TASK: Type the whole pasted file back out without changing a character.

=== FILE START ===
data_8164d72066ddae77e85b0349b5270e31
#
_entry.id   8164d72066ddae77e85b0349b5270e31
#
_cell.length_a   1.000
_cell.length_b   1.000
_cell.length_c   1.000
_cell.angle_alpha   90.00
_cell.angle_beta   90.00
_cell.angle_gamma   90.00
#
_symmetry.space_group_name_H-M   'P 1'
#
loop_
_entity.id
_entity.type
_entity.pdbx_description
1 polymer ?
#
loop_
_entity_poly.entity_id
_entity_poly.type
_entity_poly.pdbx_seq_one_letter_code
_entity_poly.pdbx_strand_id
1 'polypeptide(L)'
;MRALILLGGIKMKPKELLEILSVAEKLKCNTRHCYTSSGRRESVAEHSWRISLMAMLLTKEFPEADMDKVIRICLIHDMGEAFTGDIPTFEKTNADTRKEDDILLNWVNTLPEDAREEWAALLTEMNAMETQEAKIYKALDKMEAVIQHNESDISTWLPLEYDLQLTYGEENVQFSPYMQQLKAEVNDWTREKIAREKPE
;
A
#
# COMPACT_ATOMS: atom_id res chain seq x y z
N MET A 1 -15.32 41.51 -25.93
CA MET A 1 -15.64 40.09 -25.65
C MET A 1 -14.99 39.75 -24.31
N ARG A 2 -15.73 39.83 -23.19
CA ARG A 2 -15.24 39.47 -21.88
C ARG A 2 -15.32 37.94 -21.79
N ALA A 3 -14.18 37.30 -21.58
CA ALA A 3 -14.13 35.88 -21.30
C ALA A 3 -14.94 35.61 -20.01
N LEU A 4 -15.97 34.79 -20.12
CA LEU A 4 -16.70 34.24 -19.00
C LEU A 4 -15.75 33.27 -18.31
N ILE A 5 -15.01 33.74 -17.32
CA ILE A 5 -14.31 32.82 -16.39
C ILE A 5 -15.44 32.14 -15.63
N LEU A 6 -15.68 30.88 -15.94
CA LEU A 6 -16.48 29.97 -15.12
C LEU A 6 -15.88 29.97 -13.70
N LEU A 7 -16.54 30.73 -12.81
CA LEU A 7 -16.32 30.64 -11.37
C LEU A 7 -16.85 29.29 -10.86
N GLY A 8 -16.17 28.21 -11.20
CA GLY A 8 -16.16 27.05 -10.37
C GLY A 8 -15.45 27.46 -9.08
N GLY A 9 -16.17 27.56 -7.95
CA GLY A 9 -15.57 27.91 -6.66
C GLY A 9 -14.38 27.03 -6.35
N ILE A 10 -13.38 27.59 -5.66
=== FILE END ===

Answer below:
data_8164d72066ddae77e85b0349b5270e31
#
_entry.id   8164d72066ddae77e85b0349b5270e31
#
_cell.length_a   1.000
_cell.length_b   1.000
_cell.length_c   1.000
_cell.angle_alpha   90.00
_cell.angle_beta   90.00
_cell.angle_gamma   90.00
#
_symmetry.space_group_name_H-M   'P 1'
#
loop_
_entity.id
_entity.type
_entity.pdbx_description
1 polymer ?
#
loop_
_entity_poly.entity_id
_entity_poly.type
_entity_poly.pdbx_seq_one_letter_code
_entity_poly.pdbx_strand_id
1 'polypeptide(L)'
;MRALILLGGIKMKPKELLEILSVAEKLKCNTRHCYTSSGRRESVAEHSWRISLMAMLLTKEFPEADMDKVIRICLIHDMGEAFTGDIPTFEKTNADTRKEDDILLNWVNTLPEDAREEWAALLTEMNAMETQEAKIYKALDKMEAVIQHNESDISTWLPLEYDLQLTYGEENVQFSPYMQQLKAEVNDWTREKIAREKPE
;
A
#
# COMPACT_ATOMS: atom_id res chain seq x y z
N MET A 1 -15.32 41.51 -25.93
CA MET A 1 -15.64 40.09 -25.65
C MET A 1 -14.99 39.75 -24.31
N ARG A 2 -15.73 39.83 -23.19
CA ARG A 2 -15.24 39.47 -21.88
C ARG A 2 -15.32 37.94 -21.79
N ALA A 3 -14.18 37.30 -21.58
CA ALA A 3 -14.13 35.88 -21.30
C ALA A 3 -14.94 35.61 -20.01
N LEU A 4 -15.97 34.79 -20.12
CA LEU A 4 -16.70 34.24 -19.00
C LEU A 4 -15.75 33.27 -18.31
N ILE A 5 -15.01 33.74 -17.32
CA ILE A 5 -14.31 32.82 -16.39
C ILE A 5 -15.44 32.14 -15.63
N LEU A 6 -15.68 30.88 -15.94
CA LEU A 6 -16.48 29.97 -15.12
C LEU A 6 -15.88 29.97 -13.70
N LEU A 7 -16.54 30.73 -12.81
CA LEU A 7 -16.32 30.64 -11.37
C LEU A 7 -16.85 29.29 -10.86
N GLY A 8 -16.17 28.21 -11.20
CA GLY A 8 -16.16 27.05 -10.37
C GLY A 8 -15.45 27.46 -9.08
N GLY A 9 -16.17 27.56 -7.95
CA GLY A 9 -15.57 27.91 -6.66
C GLY A 9 -14.38 27.03 -6.35
N ILE A 10 -13.38 27.59 -5.66